6. Fine , climbed in them for a good few years going through 3 pairs get about 2 years to a year and half out of them and they could be resoled easily .. before moving on to other boots like newer pfanners or Andrews found they are a good spike/felling boot... maybe not for you if your doing a lot of tip work and dead wooding though.
  7. They do a short and long handled version , it’s not an Oregon design but rebadged.. It is though with out a doubt the best for handling timber I’ve used as it’s light and not harsh on your wrists so you can be accurate and fast and neither does it come out easily , unless you twist it and want it too unlike most the other makes out there that fall out with any weight on them ... I’ve moved big logs for the processor or big rings all day on many occasions and it would be my go too , in fact if you had to test four or five models any one who has had a play would choose it, even if they have dismissed log picks in the past I’m that confident In it.
  8. Best I’ve found Oregon Log Lifting Pick 28″ WWW.RADMORETUCKER.CO.UK Could not get on with The ochenkopf or stihl ones.
  9. I would give FMS an email and ask what they would run as they have enough of them in and out of there workshop to have an idea what would suit best . I know someone who had a conversion and head done but had no end of problems with the base machine he had picked up himself overheating!
  10. Bit of a let down to have the same power as the 880 still though! They have been doing a good job on there other saws.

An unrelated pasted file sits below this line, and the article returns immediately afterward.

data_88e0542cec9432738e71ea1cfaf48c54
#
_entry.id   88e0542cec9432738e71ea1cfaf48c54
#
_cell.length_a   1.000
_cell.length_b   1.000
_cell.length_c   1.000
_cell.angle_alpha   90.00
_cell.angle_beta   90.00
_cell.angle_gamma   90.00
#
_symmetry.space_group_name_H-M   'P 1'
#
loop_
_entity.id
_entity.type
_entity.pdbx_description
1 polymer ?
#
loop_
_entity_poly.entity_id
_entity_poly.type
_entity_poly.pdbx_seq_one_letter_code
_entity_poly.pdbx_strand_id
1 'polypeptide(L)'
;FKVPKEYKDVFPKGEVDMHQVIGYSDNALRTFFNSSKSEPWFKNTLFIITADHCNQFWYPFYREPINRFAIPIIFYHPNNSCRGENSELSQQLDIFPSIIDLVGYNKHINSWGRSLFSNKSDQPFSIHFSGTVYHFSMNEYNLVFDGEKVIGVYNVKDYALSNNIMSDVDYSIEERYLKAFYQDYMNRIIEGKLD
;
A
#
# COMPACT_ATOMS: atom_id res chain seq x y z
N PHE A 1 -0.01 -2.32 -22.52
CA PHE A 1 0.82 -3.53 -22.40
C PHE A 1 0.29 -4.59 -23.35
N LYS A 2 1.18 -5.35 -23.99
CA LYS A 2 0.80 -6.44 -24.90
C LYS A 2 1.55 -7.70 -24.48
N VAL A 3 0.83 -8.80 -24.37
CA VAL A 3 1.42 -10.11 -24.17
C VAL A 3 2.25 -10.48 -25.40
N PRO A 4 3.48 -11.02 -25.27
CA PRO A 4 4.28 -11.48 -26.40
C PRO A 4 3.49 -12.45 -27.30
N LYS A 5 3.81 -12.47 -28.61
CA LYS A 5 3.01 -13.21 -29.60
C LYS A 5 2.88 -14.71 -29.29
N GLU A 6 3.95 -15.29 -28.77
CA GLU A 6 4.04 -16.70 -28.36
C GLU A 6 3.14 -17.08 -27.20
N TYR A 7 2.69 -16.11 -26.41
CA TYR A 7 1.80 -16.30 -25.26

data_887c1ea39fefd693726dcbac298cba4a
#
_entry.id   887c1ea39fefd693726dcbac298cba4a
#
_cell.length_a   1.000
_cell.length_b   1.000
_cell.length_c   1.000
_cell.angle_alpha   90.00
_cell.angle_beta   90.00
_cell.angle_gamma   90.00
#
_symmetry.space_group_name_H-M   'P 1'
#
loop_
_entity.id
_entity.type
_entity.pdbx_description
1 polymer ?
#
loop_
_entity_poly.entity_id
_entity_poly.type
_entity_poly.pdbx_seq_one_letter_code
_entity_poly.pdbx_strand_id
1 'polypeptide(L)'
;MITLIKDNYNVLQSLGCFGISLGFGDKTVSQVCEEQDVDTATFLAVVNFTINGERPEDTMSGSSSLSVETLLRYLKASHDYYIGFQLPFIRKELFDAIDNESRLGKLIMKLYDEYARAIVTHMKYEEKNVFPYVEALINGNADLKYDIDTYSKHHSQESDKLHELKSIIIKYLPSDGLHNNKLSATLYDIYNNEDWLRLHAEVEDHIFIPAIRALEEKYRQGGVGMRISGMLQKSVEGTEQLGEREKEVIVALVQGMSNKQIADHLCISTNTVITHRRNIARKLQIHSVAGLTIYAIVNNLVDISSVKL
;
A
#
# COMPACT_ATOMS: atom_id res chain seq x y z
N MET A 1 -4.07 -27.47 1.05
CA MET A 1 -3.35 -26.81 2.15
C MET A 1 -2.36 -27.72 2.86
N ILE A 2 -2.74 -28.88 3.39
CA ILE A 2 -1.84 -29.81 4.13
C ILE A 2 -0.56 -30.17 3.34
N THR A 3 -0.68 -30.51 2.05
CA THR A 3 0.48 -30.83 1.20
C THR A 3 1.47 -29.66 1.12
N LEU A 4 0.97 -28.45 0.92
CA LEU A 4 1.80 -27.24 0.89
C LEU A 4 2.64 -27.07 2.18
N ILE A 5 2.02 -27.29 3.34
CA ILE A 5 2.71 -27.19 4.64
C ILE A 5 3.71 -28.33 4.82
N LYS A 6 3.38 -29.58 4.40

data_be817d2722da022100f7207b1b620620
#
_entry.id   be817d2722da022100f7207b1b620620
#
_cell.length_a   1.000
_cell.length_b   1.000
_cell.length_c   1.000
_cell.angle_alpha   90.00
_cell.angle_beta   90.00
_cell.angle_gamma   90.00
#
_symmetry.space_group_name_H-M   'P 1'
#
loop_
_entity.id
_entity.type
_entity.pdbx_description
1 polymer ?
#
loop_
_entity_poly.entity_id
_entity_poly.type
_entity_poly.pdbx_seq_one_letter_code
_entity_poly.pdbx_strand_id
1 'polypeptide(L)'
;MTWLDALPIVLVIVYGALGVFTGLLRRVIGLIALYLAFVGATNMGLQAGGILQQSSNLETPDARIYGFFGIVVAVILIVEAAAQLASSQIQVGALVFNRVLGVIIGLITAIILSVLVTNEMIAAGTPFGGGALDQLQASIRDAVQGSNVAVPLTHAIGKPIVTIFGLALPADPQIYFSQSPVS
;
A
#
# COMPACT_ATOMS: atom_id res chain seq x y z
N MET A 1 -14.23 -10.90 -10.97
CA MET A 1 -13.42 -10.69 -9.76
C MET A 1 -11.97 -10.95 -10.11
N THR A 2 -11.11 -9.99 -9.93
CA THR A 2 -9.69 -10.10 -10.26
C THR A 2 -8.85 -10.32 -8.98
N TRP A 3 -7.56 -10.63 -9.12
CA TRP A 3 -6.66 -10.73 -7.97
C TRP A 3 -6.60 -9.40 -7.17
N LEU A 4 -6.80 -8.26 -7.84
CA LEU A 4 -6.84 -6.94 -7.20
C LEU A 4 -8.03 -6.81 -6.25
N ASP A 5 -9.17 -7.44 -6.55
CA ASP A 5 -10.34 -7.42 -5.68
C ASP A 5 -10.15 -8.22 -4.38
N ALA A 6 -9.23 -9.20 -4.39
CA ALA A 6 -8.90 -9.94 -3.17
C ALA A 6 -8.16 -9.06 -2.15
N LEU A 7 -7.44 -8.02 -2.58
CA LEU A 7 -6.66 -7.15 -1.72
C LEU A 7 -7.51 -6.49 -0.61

11. MattyF

    Bored of the 362

    400 is there new flagship 60cc saw ... it’s not bad , feels like the power of a 440 but the lightness of a 60cc saw, typically it feels more torquey than its husky equivalent.. I do like my 560’s for working in soft wood still though, just force of habit and I’ve never got bored of them.
  12. To be honest if your hauling timber all day on the road the novelty of a tractor driving very quickly goes ... noisy ,no suspension and idiot road users doing suicidal over taking manoeuvres soon takes its toll on your patience!
  13. To go with that I would not want to pull more than 4-5 tonnes with a 100hp tractor on the road , especially if there is hills! From experience it’s not fun trying not to crawl up at 10 kph then go over 60kph and try and stop on the way down.
  14. Looks like they bent the tree over so the top was in a better DZ or do they really grow like that?? Either way I would not of wanted that tree!

About

Arbtalk.co.uk is a hub for the arboriculture industry in the UK.  
If you're just starting out and you need business, equipment, tech or training support you're in the right place.  If you've done it, made it, got a van load of oily t-shirts and have decided to give something back by sharing your knowledge or wisdom,  then you're welcome too.
If you would like to contribute to making this industry more effective and safe then welcome.
Just like a living tree, it'll always be a work in progress.
Please have a look around, sign up, share and contribute the best you have.

See you inside.

The Arbtalk Team

Follow us

×
×
  • Create New...

Important Information

We have placed cookies on your device to help make this website better. You can adjust your cookie settings, otherwise we'll assume you're okay to continue.